Backstory and Context
"The people of Eastern North Carolina proudly look to East Carolina College, the state's third largest and fastest growing public institution, already organized into six schools, and they say, 'Here already stands a university. Why not then declare it so?'"-Leo Jenkins.1 This sums up the motivation of Dr. Jenkins to get East Carolina College university status. In the original position papers it states, "The statistics clearly show that North Carolina needs another university." One of the studies done by Dr. Horace Hamilton of NCSU "estimates a 6,000 students per year increase for the next ten years in North Carolina's institutions of higher education." The papers also asserted that putting a university in the eastern part of the state could help with the development and "contribute to the human resources of the whole state."2
Jenkins endeavored to educate the University of North Carolina System board of governors of the benefits of making East Carolina College into a university. Some of the examples he stated were to, "Attract more teachers of high quality who want to be associated with a university", "Make available to many thousands of deserving and capable North Carolina college students a university education in name as well as quality", "Contribute more to the improvement of the cultural and economic life of Eastern North Carolina". Jenkins stressed all of the academic programs at the undergraduate level. The Master of the Arts Degree in Secondary Education (Graduate degrees) was one of the first graduate level programs. He also highlighted East Carolina College's growth over the past 20 years.3
The University of North Carolina System at that time consisted of UNC Chapel Hill, North Carolina State University, and University North Carolina at Greensboro. Those institutions' leadership feared that if East Carolina College gained university status, the state would simply divide the same funds among 4 universities instead of 3. Archival documents contained a draft reply from "a friend of the College" to the editorial in the The News and Observer . The editorial in question denigrated East Carolina stating, "that there are no competent scholars at East Carolina College who believe it is in fact ready to be a university." It further expressed, "disbelief that the East will ever have university substance." In addition there were many political cartoons that ridiculed Leo W. Jenkins and the school. 4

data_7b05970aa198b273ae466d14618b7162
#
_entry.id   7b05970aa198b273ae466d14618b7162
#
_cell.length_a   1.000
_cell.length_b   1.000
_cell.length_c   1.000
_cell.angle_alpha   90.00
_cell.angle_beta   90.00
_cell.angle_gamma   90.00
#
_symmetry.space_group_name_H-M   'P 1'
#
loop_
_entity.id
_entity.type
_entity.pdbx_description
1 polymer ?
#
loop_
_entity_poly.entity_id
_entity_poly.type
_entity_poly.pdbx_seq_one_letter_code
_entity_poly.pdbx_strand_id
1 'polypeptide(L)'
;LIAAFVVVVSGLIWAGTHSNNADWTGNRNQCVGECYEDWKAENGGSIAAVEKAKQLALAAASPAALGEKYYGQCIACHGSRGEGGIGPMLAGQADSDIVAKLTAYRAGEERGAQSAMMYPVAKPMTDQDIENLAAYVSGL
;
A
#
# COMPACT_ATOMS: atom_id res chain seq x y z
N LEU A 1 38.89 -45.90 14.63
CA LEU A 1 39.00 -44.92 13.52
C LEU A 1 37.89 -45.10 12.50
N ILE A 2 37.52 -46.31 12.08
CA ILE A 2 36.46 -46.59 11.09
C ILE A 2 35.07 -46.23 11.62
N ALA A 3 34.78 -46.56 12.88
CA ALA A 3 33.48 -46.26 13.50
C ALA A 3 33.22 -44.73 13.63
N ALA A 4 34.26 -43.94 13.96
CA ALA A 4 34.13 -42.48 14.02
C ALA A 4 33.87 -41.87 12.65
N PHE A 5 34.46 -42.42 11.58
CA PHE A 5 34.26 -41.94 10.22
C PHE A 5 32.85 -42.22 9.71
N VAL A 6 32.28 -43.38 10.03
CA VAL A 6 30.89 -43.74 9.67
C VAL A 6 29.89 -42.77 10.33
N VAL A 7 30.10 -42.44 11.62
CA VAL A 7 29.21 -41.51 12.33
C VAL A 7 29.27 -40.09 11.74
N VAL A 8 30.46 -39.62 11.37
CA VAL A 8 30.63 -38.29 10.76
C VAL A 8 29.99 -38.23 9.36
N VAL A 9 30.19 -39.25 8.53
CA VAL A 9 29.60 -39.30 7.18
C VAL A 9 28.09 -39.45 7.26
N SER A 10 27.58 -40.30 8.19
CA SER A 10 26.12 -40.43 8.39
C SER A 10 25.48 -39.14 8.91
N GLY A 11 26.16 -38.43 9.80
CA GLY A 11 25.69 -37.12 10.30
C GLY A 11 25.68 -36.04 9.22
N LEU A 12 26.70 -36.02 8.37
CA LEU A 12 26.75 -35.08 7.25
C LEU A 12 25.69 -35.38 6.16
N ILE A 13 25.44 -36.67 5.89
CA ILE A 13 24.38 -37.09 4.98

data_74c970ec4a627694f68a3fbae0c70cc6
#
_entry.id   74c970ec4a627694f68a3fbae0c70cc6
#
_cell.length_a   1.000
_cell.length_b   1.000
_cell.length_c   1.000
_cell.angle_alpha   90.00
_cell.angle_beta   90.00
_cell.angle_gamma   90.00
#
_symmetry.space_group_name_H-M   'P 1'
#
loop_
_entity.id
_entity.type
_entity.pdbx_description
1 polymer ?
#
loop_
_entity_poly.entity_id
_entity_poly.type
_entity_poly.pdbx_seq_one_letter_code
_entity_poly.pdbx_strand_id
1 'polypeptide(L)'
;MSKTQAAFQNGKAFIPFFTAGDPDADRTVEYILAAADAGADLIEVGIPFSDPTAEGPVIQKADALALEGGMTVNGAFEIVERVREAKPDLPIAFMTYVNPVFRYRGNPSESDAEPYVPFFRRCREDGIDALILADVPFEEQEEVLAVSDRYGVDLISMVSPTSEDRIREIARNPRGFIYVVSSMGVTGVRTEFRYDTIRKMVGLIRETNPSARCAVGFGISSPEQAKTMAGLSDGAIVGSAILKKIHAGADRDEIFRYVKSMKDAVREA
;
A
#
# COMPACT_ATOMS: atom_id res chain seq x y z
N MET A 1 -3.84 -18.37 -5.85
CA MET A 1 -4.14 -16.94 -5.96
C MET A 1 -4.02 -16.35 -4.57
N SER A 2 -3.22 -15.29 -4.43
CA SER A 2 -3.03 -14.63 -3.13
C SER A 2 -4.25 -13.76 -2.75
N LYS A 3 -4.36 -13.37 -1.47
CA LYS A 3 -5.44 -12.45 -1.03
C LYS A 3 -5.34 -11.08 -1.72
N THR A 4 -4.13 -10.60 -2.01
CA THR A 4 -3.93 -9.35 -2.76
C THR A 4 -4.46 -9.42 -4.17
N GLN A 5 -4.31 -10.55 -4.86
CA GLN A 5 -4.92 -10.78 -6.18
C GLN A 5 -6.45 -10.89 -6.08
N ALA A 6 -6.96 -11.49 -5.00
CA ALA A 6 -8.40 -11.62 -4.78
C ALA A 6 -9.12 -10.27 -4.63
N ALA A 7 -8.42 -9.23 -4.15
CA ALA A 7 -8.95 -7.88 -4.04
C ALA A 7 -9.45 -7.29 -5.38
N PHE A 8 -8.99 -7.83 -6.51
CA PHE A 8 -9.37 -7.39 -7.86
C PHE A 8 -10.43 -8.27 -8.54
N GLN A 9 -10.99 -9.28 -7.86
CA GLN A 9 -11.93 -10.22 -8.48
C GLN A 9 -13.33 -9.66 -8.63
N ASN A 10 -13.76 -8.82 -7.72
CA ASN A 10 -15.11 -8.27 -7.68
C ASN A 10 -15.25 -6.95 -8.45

In the end East Carolina College received its university status on June 29, 1967.5 According to the ECU International
Affairs site; East Carolina University now has an, "enrollment of more
then 27, 000 students and offers 103 degree programs, 72 master's degree
programs, 18 doctoral degree programs, two intermediate degree programs,
first- professional degree programs in medicine and dentistry and 71 department-mental certificates."6 UNC Chapel Hill continues to lead in
medicine in their specialties, and the East Carolina University School of Medicine mainly focuses on family
1Bratton, Mary Jo Jackson. East Carolina University: The Formative Years, 1907-1982. Greenville, NC: East Carolina U Alumni Association, 1986. Print.
2“(Position Paper on University Status, ).” From the Records of Leo W. Jenkin’s tenure as President and Chancellor. UA02-06 Box-40. East Carolina University Archives, Joyner Library, Greenville, NC.
3“(Position Paper on University Status, ).” From the Records of Leo W. Jenkin’s tenure as President and Chancellor. UA02-06 Box-40. East Carolina University Archives, Joyner Library, Greenville, NC.
4“(Draft reply to the Sunday editorial in The News and Observer, date).” From the Records of Leo W. Jenkin’s tenure as President and Chancellor. UA02-06 Box-40. East Carolina University Archives, Joyner Library, Greenville, NC.
5"East Carolina University Timeline." Joyner Library ». East Carolina University, n.d. Web. 07 Nov. 2016. <http://www.ecu.edu/cs-lib/archives/ecutimeline.cfm>.
6https://www.ecu.edu/cs-acad/intlaffairs/upload/english.pdf (information about current stats 3rd paragraph)